Over the past few years, non-invasive skin rejuvenation procedures have shown hike in demand. A statistical data of 2017 in 2017, dermatologists in The United States Of America performed more than 9 million cosmetic treatments. This value was a 19% increase to that in 2016 [4]. According to another survey by ‘American Society Of Plastic Surgeons’, about total number of 15.9 Million non-invasive and minimally invasive skin rejuvenation procedures were performed only in the year 2018, that also was a 228% increase over year 2000 [5].

The rising demand for the skin rejuvenation has laid a new path for the oral and maxillofacial surgeons to explore. This creates an obvious need for the oral and maxillofacial surgeons to know, accumulate and understand the fundamentals of skin rejuvenation. ‘Skin rejuvenation’ in itself is a wide concept which involves different procedures. ‘Skin resurfacing’ is one of the technique to rejuvenate the aged or deteriorated skin. In the following review we provide a overview of the concept of skin resurfacing. The article includes description of anatomy of the skin and effects of aging, introduction to the concept of ‘Skin resurfacing’, diagnosis of the type of skin defect, treatment planning in the skin resurfacing procedures, concluding with different modalities of skin resurfacing and their categorisation. Hence with this particular article we intend to brief the maxillofacial surgeon’s community to the up-growing concept of ‘Skin resurfacing’[6,7].

Literature Review

Aging process and skin defects

In any contemplation over skin deterioration, it is important to demarcate between biological deterioration (chronological aging) and photoaging. The biologically aged skin clinically appears pretty distinct from the photoaged skin. The visible changes in biologically aged skin are paleness, laxity, deepening of expression lines, wrinkling, dryness and generalised thinning. Bruising is more common during biological aging and healing slows down. The photoaged skin is more yellowish in pigmentation with marked hyperpigmented areas, coarser and more rough in texture, more lax and more deeply wrinkled. As a thumb rule, individuals whose skin is biologically aged but photo protected appear younger than the individuals with photoaged skin. Table 1 gives us distinguishing aspects of biologically aged and photoaged skin [6,8].

Table 1: Clinical appearance of biologically aged and photoaged skin.
Biologically aged skin Photo aged skin
 Lax  Leathery
Deepened expression lines Dry
Dry Nodular and hypertrophied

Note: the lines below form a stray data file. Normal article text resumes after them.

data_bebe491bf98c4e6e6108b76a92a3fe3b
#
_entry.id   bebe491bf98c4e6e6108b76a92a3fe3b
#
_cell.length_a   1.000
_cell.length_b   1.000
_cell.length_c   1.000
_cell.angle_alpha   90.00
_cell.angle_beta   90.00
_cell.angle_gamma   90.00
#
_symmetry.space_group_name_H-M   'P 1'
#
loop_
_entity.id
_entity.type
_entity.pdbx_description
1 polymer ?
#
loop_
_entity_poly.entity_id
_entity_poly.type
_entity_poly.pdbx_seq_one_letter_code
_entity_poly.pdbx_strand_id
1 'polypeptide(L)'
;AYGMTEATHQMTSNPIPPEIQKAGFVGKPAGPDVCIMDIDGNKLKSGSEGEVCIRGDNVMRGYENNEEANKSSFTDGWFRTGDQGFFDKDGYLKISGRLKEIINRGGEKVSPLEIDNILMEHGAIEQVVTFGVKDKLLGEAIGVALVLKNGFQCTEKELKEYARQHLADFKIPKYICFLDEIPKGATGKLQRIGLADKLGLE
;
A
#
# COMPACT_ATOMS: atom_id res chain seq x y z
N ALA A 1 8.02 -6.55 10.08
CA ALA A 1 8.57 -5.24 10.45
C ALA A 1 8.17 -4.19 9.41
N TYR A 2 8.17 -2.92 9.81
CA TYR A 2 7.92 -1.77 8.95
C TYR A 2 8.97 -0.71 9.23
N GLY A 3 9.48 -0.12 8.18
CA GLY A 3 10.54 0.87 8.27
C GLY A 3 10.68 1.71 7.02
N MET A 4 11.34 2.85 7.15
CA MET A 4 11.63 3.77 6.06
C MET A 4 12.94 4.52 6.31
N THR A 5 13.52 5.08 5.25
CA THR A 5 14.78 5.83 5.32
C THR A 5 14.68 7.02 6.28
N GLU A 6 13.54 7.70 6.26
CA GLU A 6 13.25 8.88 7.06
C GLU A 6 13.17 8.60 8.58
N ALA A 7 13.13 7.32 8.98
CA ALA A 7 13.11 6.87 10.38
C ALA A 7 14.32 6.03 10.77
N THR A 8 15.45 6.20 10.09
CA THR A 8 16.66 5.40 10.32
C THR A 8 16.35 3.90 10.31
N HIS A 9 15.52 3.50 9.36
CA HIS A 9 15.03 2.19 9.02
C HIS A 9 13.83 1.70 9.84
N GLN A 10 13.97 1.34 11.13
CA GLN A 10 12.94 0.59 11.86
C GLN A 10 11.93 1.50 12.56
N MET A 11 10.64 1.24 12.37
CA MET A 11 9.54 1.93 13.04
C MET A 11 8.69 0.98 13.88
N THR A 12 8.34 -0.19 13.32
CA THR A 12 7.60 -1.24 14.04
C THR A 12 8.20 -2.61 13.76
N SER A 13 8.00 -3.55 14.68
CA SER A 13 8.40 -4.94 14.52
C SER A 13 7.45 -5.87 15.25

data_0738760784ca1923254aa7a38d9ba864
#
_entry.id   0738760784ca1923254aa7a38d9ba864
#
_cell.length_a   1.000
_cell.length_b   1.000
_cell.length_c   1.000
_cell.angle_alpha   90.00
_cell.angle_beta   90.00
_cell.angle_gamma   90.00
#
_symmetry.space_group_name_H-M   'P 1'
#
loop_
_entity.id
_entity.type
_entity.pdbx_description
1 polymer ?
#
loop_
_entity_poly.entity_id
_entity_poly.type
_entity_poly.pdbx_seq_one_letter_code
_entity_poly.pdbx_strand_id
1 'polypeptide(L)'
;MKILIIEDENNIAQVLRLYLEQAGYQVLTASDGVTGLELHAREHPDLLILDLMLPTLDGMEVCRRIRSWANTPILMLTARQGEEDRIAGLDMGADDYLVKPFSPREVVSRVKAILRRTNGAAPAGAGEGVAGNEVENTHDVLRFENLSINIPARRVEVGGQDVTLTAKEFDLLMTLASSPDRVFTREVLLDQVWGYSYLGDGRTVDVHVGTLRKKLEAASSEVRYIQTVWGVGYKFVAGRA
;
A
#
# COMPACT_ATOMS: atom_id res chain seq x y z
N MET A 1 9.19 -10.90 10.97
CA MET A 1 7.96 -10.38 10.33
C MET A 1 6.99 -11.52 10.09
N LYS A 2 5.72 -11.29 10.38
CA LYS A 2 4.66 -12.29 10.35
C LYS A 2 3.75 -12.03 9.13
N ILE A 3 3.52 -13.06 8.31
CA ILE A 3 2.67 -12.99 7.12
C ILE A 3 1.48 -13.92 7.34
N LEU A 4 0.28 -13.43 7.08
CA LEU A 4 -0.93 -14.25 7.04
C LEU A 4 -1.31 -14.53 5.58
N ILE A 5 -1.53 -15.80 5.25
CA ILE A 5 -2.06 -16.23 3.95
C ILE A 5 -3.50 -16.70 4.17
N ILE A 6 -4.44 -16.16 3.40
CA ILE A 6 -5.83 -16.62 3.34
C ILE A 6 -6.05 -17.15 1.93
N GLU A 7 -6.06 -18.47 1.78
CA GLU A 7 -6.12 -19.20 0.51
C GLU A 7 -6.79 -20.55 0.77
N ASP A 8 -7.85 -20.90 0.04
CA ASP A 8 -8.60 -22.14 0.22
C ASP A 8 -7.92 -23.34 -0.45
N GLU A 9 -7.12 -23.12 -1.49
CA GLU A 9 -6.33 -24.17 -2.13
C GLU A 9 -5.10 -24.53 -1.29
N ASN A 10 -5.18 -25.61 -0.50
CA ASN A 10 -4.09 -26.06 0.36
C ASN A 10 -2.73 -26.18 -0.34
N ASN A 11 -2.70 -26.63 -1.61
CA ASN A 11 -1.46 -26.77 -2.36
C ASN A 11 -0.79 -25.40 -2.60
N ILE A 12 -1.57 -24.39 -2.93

Overall thinning Yellow
_ Telangiectasia
_ Deeper wrinkles
_ Accentuated skin furrows
_ Sags and bags
_ Variety of benign, premalignant and malignant neoplasms

Most pronounced changes in the biologically aged skin are seen in the epidermal layer, secondarily affecting the basal layer. The aging process is universal in all the areas of body than localised to face. General atrophy of the extra cellular matrix of the cells is depicted by a decrease in the number of the fibroblasts. There is reduction in the levels of collagen and elastin, impairment in the organization of the cells; all because of retardation in the process of protein synthesis. The histology presents with the flattening of the spiked interface of the dermis and epidermis. Also the skin barrier immunity is reduced, thermoregulation is affected, sensory perception is lowered due to the structural aging changes (Tables 2 and 3).

Table 2: Regions of facial aging.
1. Inherent changes within the skin
a) Epidermal changes
b) Skin tone and colour
c)Skin vasculature
d)Skin lesions
2.Dynamic lines
a) Facial muscles acting on the skin
3. Loss of tissue elasticity
a) Decreased elastin
b) Disarray of collagen bundles
4. Effects of gravity
5.Soft tissue and bone loss
a) Shifting of facial soft tissue


Table 3: Co-relation of histological change that is presented clinically with the particular component.
Visible change  Histological reason
Thicker, irregular epidermis Irregular stratum corneum
Thinner dermis a) Decreased elastin
b) Thicker, irregular, disorganised collagen bundles
c) Decreased ground substance
Drier skin Reduced appendages and glands
Vessels become dilated and tortuous Reduced microcirculation
Lost laxicity Thinner subcutaneous tissue